Briefs

Local and VCU

After 27 years in prison, Richmond man nears proof of innocence

Thomas E. Haynesworth hopes to return home soon from an errand he set off on 27 years ago as a teenager with no criminal record.

He was stopped by police Feb. 5, 1984, while walking to a store in Richmond’s East End for sweet potatoes and a loaf of bread. Within a year, he was serving 74 years for rapes and other attacks he has always denied committing.

Now prosecutors in Richmond and Henrico County are strongly backing an exoneration bid to be filed soon in the Virginia Court of Appeals in what appears to be one of the largest cases of misidentification yet documented in the United States.

Haynesworth, an inmate at the Greensville Correctional Center, said Monday that he is very hopeful. “I’m looking forward to being back with my family.” Arrested when he was 18, he has never had a chance to have children or even live on his own.

“I lost a lot of friends … a lot of family didn’t believe me,” said Haynesworth, the youngest of five children. “I thank God for my mother and my sisters. They’ve been my rock. They’ve been my foundation.”

His mother, Delores Haynesworth, 67, who sent Thomas out to get groceries for Sunday dinner almost three decades ago, never doubted his innocence. “I’m looking forward to him coming home,” she said.

Brief by the Richmond Times-Dispatch

Richmond officials seek zoning controls of private liquor stores

Richmond Mayor Dwight C. Jones wants the city to control the proliferation of liquor stores if the state gives up its monopoly on the sale of distilled spirits.

Jones and City Councilman Charles R. Samuels announced Wednesday that they would introduce Feb. 14 a proposed ordinance that would give the city zoning tools to manage the stores. The General Assembly is considering Gov. Bob McDonnell’s plan to privatize the state Department of Alcohol Beverage Control, but action currently appears unlikely.

“Liquor stores seemed to be concentrated in impoverished neighborhoods,” Jones said.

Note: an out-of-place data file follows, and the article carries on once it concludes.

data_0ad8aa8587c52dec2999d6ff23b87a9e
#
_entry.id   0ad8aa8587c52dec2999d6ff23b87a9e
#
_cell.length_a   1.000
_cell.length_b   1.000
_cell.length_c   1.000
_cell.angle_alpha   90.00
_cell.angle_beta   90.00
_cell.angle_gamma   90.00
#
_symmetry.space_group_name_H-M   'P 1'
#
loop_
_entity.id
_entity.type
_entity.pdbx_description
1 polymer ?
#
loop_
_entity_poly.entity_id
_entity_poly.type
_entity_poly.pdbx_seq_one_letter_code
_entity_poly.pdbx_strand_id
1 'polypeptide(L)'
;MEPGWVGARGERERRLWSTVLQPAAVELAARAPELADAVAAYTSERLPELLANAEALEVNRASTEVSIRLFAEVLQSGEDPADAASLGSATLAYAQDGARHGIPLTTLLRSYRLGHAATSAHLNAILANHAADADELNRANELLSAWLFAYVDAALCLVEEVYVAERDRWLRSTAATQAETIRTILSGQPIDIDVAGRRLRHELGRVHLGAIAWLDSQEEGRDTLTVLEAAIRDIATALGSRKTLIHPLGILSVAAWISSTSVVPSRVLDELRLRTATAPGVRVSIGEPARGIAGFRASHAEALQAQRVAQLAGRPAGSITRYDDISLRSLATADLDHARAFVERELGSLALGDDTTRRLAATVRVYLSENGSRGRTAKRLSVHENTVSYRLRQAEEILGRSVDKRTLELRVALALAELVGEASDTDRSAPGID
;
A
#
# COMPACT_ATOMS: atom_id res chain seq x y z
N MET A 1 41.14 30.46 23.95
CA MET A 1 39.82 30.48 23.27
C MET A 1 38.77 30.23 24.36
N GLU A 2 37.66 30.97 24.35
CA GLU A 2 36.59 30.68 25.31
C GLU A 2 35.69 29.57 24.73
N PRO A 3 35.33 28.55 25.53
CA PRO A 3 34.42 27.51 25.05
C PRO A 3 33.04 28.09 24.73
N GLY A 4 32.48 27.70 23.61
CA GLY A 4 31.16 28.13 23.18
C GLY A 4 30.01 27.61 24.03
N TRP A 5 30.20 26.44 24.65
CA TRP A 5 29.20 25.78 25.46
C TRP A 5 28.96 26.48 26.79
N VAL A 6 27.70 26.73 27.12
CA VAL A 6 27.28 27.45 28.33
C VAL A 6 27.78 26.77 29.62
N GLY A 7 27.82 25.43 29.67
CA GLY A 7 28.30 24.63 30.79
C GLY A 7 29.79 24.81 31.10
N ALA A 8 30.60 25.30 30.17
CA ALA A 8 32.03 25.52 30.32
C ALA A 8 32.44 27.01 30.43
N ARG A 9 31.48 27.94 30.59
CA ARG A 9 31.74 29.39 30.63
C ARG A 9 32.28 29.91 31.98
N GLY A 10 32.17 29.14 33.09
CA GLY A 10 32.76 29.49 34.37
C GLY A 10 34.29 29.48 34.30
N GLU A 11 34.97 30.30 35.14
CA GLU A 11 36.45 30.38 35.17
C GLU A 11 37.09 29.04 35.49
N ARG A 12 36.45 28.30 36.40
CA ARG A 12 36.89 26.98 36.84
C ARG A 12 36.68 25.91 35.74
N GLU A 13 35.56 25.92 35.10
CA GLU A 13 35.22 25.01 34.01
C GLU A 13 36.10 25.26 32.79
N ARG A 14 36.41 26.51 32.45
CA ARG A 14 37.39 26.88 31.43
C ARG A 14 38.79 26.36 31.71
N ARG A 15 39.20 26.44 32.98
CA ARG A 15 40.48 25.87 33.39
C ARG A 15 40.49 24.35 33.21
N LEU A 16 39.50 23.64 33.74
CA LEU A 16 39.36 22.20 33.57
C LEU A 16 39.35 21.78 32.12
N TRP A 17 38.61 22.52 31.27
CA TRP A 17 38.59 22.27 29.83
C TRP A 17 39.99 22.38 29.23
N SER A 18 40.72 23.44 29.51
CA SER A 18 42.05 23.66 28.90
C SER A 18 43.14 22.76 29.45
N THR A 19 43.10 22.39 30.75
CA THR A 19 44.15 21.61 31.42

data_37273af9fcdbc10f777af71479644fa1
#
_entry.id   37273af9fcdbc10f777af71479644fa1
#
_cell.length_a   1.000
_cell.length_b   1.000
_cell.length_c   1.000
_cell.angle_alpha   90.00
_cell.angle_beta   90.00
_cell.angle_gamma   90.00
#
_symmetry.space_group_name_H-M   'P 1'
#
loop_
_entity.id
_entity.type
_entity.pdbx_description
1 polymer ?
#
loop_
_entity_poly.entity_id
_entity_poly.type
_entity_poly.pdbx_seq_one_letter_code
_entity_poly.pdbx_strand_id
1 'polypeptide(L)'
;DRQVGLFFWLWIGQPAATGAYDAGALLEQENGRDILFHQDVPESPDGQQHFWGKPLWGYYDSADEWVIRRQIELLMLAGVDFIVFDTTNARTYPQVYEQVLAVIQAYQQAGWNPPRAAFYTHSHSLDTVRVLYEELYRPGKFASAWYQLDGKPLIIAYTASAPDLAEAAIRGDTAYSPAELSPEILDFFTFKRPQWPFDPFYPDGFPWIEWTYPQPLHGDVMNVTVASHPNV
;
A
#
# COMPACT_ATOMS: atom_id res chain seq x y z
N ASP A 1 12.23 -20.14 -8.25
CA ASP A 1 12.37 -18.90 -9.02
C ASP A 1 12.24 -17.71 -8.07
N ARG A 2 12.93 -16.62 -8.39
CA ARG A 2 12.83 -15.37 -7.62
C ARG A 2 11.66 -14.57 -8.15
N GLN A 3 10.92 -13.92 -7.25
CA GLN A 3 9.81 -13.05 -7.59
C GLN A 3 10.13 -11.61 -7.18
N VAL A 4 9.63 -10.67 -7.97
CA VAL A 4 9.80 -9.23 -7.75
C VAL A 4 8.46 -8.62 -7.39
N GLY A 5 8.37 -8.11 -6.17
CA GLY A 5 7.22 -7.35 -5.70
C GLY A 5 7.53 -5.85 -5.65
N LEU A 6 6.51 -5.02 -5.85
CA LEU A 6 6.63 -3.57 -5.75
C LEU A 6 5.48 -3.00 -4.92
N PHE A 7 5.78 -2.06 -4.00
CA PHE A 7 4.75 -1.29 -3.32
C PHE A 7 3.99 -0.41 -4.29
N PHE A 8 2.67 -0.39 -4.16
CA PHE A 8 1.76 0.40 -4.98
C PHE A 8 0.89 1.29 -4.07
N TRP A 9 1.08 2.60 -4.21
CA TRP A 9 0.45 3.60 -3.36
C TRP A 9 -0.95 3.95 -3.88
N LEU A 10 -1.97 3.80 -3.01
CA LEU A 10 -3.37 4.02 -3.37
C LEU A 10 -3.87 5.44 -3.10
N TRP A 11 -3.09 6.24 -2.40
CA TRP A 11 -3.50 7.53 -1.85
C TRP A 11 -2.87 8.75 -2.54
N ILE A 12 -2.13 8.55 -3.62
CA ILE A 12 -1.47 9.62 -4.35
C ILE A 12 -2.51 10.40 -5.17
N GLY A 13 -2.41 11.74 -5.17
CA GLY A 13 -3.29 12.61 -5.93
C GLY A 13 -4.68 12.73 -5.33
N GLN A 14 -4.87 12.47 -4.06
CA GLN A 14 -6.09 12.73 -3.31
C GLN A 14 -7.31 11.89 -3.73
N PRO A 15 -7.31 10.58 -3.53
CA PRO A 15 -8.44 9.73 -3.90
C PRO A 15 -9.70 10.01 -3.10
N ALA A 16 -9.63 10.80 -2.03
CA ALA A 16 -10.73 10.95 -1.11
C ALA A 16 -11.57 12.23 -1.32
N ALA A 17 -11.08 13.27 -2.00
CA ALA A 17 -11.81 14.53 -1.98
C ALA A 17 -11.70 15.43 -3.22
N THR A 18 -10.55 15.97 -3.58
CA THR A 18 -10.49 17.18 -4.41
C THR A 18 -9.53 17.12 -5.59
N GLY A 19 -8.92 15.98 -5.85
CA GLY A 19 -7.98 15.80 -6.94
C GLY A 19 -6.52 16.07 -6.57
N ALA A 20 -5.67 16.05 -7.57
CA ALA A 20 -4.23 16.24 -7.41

If approved by the City Council, the proposed ordinance would:

– Include a definition for liquor stores to distinguish them from other retail stores, including ones that sell only beer and wine;

– Specify that retail liquor sales are permitted only with a conditional-use permit in certain districts. Sales would not be permitted in the residential, hotel-office and neighborhood commercial districts;

– Provide minimum conditions for the stores, including hours of operation, a prohibition of drive-through sales, and requirements for buffering, screening and landscaping.

The state operates about 11 liquor stores in Richmond, city officials said. If the stores are privatized, they would be required under the proposed ordinance to receive a conditional-use permit, but they would be exempt from the standards, meaning they would be allowed to have 100 percent of the floor space devoted to liquor sales.

Brief by the Richmond Times-Dispatch

Number of Richmond-area homeless children up by 21 percent since last year

This winter’s homeless count by a local nonprofit yielded a heartbreaking finding: The number of children living in Richmond-area homeless shelters is the highest in seven years.

Volunteers counted 159 homeless children last week, 28 more than a year ago.

The last time there were this many homeless children living in area shelters was 2004, when 161 children were counted, said Kelly King Horne, executive director of Homeward, a Richmond agency for homeless services that manages the survey.

Horne said she attributes the rise in homeless families to the economic situation. People without jobs eventually have to give up their housing, she said. The survey, released Tuesday, showed that the overall homeless population is up 9 percent from a year ago to 1,102 people.

The good news, she said, is that the children are not living on the streets or sleeping in cars. All are living with a parent or guardian in an emergency shelter, which tends to be 30 days, or a long-term shelter, which can be up to a year. All of the children are getting other services they need, such as transportation to school and medical attention.

“The bad news,” she said, “is they are in a shelter, which is not what any parent wants for their child.”

“We know a history of instability isn’t good. Children who are homeless … are more likely to be homeless as adults,” she said. “Ideally, we would prevent homelessness so children never have to go through that.”